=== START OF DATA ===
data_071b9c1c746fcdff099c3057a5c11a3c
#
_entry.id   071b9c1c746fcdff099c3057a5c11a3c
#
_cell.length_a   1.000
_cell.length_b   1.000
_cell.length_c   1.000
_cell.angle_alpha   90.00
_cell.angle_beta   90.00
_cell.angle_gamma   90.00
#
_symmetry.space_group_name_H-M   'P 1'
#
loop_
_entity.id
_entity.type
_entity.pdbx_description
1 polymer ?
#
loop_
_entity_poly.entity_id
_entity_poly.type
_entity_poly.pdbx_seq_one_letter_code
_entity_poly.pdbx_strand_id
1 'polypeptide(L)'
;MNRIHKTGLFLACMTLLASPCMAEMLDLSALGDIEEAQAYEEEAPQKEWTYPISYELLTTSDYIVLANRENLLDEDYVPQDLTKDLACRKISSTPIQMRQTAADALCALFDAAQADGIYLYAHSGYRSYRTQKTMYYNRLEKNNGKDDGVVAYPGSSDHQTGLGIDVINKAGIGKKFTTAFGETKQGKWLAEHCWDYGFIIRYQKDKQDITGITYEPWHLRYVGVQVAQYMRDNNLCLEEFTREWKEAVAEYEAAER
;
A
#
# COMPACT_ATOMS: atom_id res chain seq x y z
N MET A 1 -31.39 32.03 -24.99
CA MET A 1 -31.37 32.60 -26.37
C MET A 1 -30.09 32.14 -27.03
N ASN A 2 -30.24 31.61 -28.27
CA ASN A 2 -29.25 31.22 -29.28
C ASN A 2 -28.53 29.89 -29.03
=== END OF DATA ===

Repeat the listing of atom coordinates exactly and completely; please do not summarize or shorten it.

data_071b9c1c746fcdff099c3057a5c11a3c
#
_entry.id   071b9c1c746fcdff099c3057a5c11a3c
#
_cell.length_a   1.000
_cell.length_b   1.000
_cell.length_c   1.000
_cell.angle_alpha   90.00
_cell.angle_beta   90.00
_cell.angle_gamma   90.00
#
_symmetry.space_group_name_H-M   'P 1'
#
loop_
_entity.id
_entity.type
_entity.pdbx_description
1 polymer ?
#
loop_
_entity_poly.entity_id
_entity_poly.type
_entity_poly.pdbx_seq_one_letter_code
_entity_poly.pdbx_strand_id
1 'polypeptide(L)'
;MNRIHKTGLFLACMTLLASPCMAEMLDLSALGDIEEAQAYEEEAPQKEWTYPISYELLTTSDYIVLANRENLLDEDYVPQDLTKDLACRKISSTPIQMRQTAADALCALFDAAQADGIYLYAHSGYRSYRTQKTMYYNRLEKNNGKDDGVVAYPGSSDHQTGLGIDVINKAGIGKKFTTAFGETKQGKWLAEHCWDYGFIIRYQKDKQDITGITYEPWHLRYVGVQVAQYMRDNNLCLEEFTREWKEAVAEYEAAER
;
A
#
# COMPACT_ATOMS: atom_id res chain seq x y z
N MET A 1 -31.39 32.03 -24.99
CA MET A 1 -31.37 32.60 -26.37
C MET A 1 -30.09 32.14 -27.03
N ASN A 2 -30.24 31.61 -28.27
CA ASN A 2 -29.25 31.22 -29.28
C ASN A 2 -28.53 29.89 -29.03